$ curl ... 
  | jq -r '.programPhase.value_localized'
Rinsing

A Countdown

At this point, I can print out the remaining time for the current load
once: what I really want to do is update this so that I have a meaningful
countdown. Before we try and go further, let’s bundle what we’ve got into a
simple script so that we don’t have to continually enter commands into
a terminal:

#! /bin/sh

set -e

DEVICE_ID=000173036828

get() {
  curl 
    --silent 
    --header "Authorization: Bearer $(pizauth show miele)" 
    https://api.mcs3.miele.com/v1/devices/${DEVICE_ID}/state 
  | jq -r "$1"
}

case $1 in
  phase) get .programPhase.value_localized ;;
  remaining_time)
    get 
      '(.remainingTime[0] | tostring)
       + ":"
       + (.remainingTime[1] | tostring
          | (length
	     | if . >= 2 then "" else "0" * (2 - .) end))
       + (.remainingTime[1] | tostring)'
    ;;
esac

Let’s call that script washing_machine:

$ washing_machine remaining_time
0:42
$ washing_machine phase
Rinsing

What we now want to do is create a loop which prints out the remaining time. A
first cut, which updates the remaining time every 30 seconds is as follows:

while [ true ]; do
  printf "r%s (%s)" 
    $(washing_machine remaining_time) 
    $(washing_machine phase)
  sleep 30
done

That works surprisingly well, but has two flaws. First, when the load is finished,
the loop doesn’t terminate. Second, r is “carriage return” which
means that the countdown keeps displaying text on the same line. This works well
provided any new text is the same, or longer, length than what came before.
However, if the new text is shorter we end up with odd output such as:

0:32 (Rinsing)h)

We can fix the first problem by noticing that the load is complete when
remaining_time returns “0:00”:

while [ true ]; do
  t=$(washing_machine remaining_time)
  if [[ $t == "0:00" ]]; then
    break
  fi
  printf "r%s (%s)" 
    "$t" 
    "$(washing_machine phase)"
  sleep 30
done

We can fix the second problem in various ways, but the most portable I know of
uses tput el after the carriage return. This causes all text between
the cursor (which r has moved to the start of the line) and the end of the line
to be cleared:

while [ true ]; do
  t=$(washing_machine remaining_time)
  if [[ $t == "0:00" ]]; then
    break
  fi
  printf "r%s%s (%s)" 
    $(tput el) 
    "$t" 
    "$(washing_machine phase)"
  sleep 30
done

At this point, I’m into nitpicking mode: it irritates me that my countdown has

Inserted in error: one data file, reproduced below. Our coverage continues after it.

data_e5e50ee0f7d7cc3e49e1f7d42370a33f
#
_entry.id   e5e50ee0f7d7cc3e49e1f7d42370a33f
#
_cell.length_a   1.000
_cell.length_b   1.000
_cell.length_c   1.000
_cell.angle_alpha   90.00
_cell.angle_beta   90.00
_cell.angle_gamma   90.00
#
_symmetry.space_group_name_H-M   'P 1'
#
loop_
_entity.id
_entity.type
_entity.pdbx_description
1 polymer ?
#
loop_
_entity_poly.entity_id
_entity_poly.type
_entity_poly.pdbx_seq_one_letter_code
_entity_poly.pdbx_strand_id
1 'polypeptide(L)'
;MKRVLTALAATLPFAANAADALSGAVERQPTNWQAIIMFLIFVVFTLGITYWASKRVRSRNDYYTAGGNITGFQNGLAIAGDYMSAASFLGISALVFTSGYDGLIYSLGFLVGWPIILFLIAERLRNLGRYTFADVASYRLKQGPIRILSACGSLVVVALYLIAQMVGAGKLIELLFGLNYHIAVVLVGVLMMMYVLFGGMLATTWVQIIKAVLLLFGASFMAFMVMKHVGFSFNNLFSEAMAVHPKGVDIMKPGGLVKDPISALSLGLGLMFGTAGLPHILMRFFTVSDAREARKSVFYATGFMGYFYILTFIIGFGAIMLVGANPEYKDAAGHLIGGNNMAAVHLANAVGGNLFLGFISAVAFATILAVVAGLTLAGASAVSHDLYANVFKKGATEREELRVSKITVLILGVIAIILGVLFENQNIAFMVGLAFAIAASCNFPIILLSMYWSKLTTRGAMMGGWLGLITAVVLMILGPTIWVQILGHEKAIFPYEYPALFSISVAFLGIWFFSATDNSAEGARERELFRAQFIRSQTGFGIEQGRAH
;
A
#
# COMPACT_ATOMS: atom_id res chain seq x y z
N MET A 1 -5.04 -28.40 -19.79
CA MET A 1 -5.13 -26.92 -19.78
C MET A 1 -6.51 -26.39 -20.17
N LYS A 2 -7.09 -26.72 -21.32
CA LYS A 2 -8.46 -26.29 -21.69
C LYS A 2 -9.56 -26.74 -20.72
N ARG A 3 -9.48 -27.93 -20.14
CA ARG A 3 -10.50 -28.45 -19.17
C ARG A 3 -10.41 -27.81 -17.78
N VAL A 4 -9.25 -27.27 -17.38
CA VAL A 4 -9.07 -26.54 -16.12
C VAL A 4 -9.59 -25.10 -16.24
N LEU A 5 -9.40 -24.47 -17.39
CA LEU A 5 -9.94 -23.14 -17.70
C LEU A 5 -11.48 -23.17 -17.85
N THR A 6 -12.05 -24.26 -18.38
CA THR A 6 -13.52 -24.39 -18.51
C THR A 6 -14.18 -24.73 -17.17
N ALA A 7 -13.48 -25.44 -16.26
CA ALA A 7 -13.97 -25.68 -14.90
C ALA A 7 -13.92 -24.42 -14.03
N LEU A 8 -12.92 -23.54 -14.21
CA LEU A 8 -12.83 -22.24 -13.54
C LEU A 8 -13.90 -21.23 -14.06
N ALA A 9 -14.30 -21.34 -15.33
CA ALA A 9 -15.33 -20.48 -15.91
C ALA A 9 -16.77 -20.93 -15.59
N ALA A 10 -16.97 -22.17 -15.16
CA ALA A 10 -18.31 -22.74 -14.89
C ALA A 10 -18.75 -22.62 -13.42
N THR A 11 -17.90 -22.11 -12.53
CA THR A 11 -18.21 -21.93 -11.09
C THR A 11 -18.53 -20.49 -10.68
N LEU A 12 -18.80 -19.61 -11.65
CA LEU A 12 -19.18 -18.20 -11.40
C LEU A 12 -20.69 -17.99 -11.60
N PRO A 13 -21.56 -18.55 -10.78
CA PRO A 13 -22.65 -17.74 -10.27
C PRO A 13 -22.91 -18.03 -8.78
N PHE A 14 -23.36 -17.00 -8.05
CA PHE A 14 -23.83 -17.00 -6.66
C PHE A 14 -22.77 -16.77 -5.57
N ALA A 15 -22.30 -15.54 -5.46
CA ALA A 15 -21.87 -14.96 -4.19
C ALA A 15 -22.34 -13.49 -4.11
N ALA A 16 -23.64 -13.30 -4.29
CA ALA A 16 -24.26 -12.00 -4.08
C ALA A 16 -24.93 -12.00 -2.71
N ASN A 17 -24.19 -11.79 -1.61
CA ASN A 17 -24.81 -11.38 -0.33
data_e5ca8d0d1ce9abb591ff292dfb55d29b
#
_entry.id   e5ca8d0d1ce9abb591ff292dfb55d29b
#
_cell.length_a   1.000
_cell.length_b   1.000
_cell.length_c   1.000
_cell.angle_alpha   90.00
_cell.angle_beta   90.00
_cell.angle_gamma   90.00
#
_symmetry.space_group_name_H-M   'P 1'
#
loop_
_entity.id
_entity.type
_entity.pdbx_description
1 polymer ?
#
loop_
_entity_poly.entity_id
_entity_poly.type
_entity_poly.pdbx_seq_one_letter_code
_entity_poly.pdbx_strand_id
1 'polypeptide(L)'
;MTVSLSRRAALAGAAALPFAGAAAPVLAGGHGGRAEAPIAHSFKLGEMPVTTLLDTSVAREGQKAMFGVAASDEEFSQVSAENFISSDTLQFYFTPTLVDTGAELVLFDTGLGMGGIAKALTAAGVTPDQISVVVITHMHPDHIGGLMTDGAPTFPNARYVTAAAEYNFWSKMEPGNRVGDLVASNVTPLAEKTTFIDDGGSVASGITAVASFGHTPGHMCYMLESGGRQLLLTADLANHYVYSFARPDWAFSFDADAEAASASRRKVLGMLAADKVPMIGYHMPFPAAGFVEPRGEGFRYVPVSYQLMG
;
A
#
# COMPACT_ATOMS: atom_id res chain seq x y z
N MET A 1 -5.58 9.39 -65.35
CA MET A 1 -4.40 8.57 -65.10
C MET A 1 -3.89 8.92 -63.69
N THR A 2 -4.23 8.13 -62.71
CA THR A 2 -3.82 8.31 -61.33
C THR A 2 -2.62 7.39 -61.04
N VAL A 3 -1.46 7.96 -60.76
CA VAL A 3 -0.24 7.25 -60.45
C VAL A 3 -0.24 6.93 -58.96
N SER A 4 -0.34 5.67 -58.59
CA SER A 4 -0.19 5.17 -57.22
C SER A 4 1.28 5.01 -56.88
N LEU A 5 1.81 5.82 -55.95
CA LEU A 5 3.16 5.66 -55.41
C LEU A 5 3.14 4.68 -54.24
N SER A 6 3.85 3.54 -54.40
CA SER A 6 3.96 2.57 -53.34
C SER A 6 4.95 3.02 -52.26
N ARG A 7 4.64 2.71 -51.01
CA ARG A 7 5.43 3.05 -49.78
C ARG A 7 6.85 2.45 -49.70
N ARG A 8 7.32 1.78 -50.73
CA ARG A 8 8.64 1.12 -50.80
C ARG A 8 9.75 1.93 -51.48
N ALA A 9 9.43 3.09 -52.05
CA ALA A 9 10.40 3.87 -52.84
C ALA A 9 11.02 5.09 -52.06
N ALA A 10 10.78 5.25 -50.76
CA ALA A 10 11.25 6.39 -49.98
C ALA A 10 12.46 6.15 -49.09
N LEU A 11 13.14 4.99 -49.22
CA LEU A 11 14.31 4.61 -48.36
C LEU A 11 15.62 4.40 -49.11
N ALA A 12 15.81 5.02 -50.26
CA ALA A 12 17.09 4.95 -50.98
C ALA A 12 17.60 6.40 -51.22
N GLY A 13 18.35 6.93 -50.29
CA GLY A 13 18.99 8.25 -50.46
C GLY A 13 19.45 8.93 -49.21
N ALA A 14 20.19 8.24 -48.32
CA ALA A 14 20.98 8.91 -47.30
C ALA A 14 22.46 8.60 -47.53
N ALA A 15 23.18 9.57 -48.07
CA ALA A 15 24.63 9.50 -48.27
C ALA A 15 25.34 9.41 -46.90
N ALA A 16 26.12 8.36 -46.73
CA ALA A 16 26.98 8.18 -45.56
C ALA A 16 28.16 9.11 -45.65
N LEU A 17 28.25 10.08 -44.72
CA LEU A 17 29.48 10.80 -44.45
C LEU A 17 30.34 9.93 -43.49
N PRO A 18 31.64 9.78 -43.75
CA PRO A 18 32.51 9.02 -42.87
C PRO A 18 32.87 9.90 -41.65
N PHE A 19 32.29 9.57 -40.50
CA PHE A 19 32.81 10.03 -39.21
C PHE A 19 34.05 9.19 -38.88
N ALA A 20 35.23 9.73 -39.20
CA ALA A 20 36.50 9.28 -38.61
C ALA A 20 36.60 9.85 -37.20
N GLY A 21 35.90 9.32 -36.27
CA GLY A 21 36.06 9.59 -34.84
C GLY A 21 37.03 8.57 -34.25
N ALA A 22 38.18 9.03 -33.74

a blinking cursor next to it. I can turn that off and on with tput
civis
and tput cnorm respectively. However, I need to make
sure that if my program is terminated early (e.g. because I press Ctrl-C) that
cursor blinking is restored. Fortunately I can use the trap
command to restore blinking if this happens, so I can adjust my program
as follows:

tput civis
trap "tput cnorm" 1 2 3 13 15
while [ true ]; do
  ...
done
tput cnorm

Last, but not least, when the load has finished I use notify-send
to pop a message up in my desktop telling me the load is complete:

notify-send -t 60000 "Washing finished"

Now that I’ve got that sorted out, I can put it into my script (keeping the
now-recursive calls as-is), which now looks as follows:

#! /bin/sh

set -e

DEVICE_ID=000173036828

get() {
  curl 
    --silent 
    --header "Authorization: Bearer $(pizauth show miele)" 
    https://api.mcs3.miele.com/v1/devices/${DEVICE_ID}/state 
  | jq -r "$1"
}

case $1 in
  countdown)
    tput civis
    trap "tput cnorm" 1 2 3 13 15
    while [ true ]; do
      t=$(washing_machine remaining_time)
      if [[ $t == "0:00" ]]; then
        break
      fi
      printf "r%s%s (%s)" 
        $(tput el) 
        "$t" 
        "$(washing_machine phase)"
      sleep 30
    done
    tput cnorm
    echo
    notify-send -t 60000 "Washing finished"
    ;;
  phase) get .programPhase.value_localized ;;
  remaining_time)
    get 
      '(.remainingTime[0] | tostring)
       + ":"
       + (.remainingTime[1] | tostring
          | (length
	     | if . >= 2 then "" else "0" * (2 - .) end))
       + (.remainingTime[1] | tostring)'
    ;;
esac

And now each time I use my washing machine I need only execute the following
at the command line:

$ washing_machine countdown

Summary

Open standards are great, especially when they can be used with simple tools.
Nearly everyone has curl installed on their machine already and most people can
easily install jq via their favourite package manager. At the time of writing,
I think OpenBSD is the only OS which makes pizauth easily installable, but perhaps
that will change as time goes on. Still, hopefully the underlying message of
this post is clear: we can often do a lot with simple tools!

Footnotes

[1] The latter doesn’t make much sense in this context, and it’s not required by
the OAuth2 standard, but Miele seem to require it.



[2] No, these are not my real client CD and client secret, but they do follow the
same format as the real thing. I’ll be doing something similar for other IDs in
this post too.